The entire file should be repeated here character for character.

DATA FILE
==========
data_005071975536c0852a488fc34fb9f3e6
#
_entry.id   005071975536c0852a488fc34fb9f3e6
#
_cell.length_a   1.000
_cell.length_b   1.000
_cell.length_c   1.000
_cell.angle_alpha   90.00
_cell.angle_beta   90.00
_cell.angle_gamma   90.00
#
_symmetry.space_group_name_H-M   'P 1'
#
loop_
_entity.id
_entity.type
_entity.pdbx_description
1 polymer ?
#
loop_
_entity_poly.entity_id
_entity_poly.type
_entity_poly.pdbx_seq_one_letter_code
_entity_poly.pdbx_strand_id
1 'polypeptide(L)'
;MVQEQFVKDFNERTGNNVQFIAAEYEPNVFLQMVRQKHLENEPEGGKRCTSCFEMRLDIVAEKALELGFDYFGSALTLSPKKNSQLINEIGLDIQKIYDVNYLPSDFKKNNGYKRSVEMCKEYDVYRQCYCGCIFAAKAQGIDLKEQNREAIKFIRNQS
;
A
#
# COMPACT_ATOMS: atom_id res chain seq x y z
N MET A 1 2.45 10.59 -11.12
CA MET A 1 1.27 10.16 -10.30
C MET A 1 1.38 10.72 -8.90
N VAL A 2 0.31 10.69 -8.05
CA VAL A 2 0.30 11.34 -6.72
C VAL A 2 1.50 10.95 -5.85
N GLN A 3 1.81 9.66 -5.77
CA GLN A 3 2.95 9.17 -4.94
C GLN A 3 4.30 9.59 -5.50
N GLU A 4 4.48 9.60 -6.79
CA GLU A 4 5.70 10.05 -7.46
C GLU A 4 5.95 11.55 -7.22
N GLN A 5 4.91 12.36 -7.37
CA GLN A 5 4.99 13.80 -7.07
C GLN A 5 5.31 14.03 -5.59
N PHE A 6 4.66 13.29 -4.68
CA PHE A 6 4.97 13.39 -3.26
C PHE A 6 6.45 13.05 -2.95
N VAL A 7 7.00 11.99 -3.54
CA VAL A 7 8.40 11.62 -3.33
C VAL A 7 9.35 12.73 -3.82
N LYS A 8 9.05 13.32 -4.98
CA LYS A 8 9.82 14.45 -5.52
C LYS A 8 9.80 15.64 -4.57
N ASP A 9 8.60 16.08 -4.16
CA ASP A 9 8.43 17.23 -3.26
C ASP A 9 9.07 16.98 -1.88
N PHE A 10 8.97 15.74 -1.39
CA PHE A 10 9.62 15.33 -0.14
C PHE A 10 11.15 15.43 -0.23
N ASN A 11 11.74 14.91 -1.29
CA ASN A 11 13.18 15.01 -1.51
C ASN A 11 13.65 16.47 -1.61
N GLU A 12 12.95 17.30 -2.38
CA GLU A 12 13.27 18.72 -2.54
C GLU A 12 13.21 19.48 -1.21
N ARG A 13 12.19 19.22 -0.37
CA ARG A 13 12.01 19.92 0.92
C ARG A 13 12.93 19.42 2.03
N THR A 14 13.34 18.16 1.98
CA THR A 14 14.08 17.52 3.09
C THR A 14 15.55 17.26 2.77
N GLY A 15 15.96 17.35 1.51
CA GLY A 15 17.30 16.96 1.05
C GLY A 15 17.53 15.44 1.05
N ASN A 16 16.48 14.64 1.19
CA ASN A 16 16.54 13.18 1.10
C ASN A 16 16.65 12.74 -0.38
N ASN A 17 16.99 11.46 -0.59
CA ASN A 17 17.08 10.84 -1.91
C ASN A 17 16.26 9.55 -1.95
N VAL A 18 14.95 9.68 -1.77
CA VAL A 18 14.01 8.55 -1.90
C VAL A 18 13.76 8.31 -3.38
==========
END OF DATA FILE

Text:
data_005071975536c0852a488fc34fb9f3e6
#
_entry.id   005071975536c0852a488fc34fb9f3e6
#
_cell.length_a   1.000
_cell.length_b   1.000
_cell.length_c   1.000
_cell.angle_alpha   90.00
_cell.angle_beta   90.00
_cell.angle_gamma   90.00
#
_symmetry.space_group_name_H-M   'P 1'
#
loop_
_entity.id
_entity.type
_entity.pdbx_description
1 polymer ?
#
loop_
_entity_poly.entity_id
_entity_poly.type
_entity_poly.pdbx_seq_one_letter_code
_entity_poly.pdbx_strand_id
1 'polypeptide(L)'
;MVQEQFVKDFNERTGNNVQFIAAEYEPNVFLQMVRQKHLENEPEGGKRCTSCFEMRLDIVAEKALELGFDYFGSALTLSPKKNSQLINEIGLDIQKIYDVNYLPSDFKKNNGYKRSVEMCKEYDVYRQCYCGCIFAAKAQGIDLKEQNREAIKFIRNQS
;
A
#
# COMPACT_ATOMS: atom_id res chain seq x y z
N MET A 1 2.45 10.59 -11.12
CA MET A 1 1.27 10.16 -10.30
C MET A 1 1.38 10.72 -8.90
N VAL A 2 0.31 10.69 -8.05
CA VAL A 2 0.30 11.34 -6.72
C VAL A 2 1.50 10.95 -5.85
N GLN A 3 1.81 9.66 -5.77
CA GLN A 3 2.95 9.17 -4.94
C GLN A 3 4.30 9.59 -5.50
N GLU A 4 4.48 9.60 -6.79
CA GLU A 4 5.70 10.05 -7.46
C GLU A 4 5.95 11.55 -7.22
N GLN A 5 4.91 12.36 -7.37
CA GLN A 5 4.99 13.80 -7.07
C GLN A 5 5.31 14.03 -5.59
N PHE A 6 4.66 13.29 -4.68
CA PHE A 6 4.97 13.39 -3.26
C PHE A 6 6.45 13.05 -2.95
N VAL A 7 7.00 11.99 -3.54
CA VAL A 7 8.40 11.62 -3.33
C VAL A 7 9.35 12.73 -3.82
N LYS A 8 9.05 13.32 -4.98
CA LYS A 8 9.82 14.45 -5.52
C LYS A 8 9.80 15.64 -4.57
N ASP A 9 8.60 16.08 -4.16
CA ASP A 9 8.43 17.23 -3.26
C ASP A 9 9.07 16.98 -1.88
N PHE A 10 8.97 15.74 -1.39
CA PHE A 10 9.62 15.33 -0.14
C PHE A 10 11.15 15.43 -0.23
N ASN A 11 11.74 14.91 -1.29
CA ASN A 11 13.18 15.01 -1.51
C ASN A 11 13.65 16.47 -1.61
N GLU A 12 12.95 17.30 -2.38
CA GLU A 12 13.27 18.72 -2.54
C GLU A 12 13.21 19.48 -1.21
N ARG A 13 12.19 19.22 -0.37
CA ARG A 13 12.01 19.92 0.92
C ARG A 13 12.93 19.42 2.03
N THR A 14 13.34 18.16 1.98
CA THR A 14 14.08 17.52 3.09
C THR A 14 15.55 17.26 2.77
N GLY A 15 15.96 17.35 1.51
CA GLY A 15 17.30 16.96 1.05
C GLY A 15 17.53 15.44 1.05
N ASN A 16 16.48 14.64 1.19
CA ASN A 16 16.54 13.18 1.10
C ASN A 16 16.65 12.74 -0.38
N ASN A 17 16.99 11.46 -0.59
CA ASN A 17 17.08 10.84 -1.91
C ASN A 17 16.26 9.55 -1.95
N VAL A 18 14.95 9.68 -1.77
CA VAL A 18 14.01 8.55 -1.90
C VAL A 18 13.76 8.31 -3.38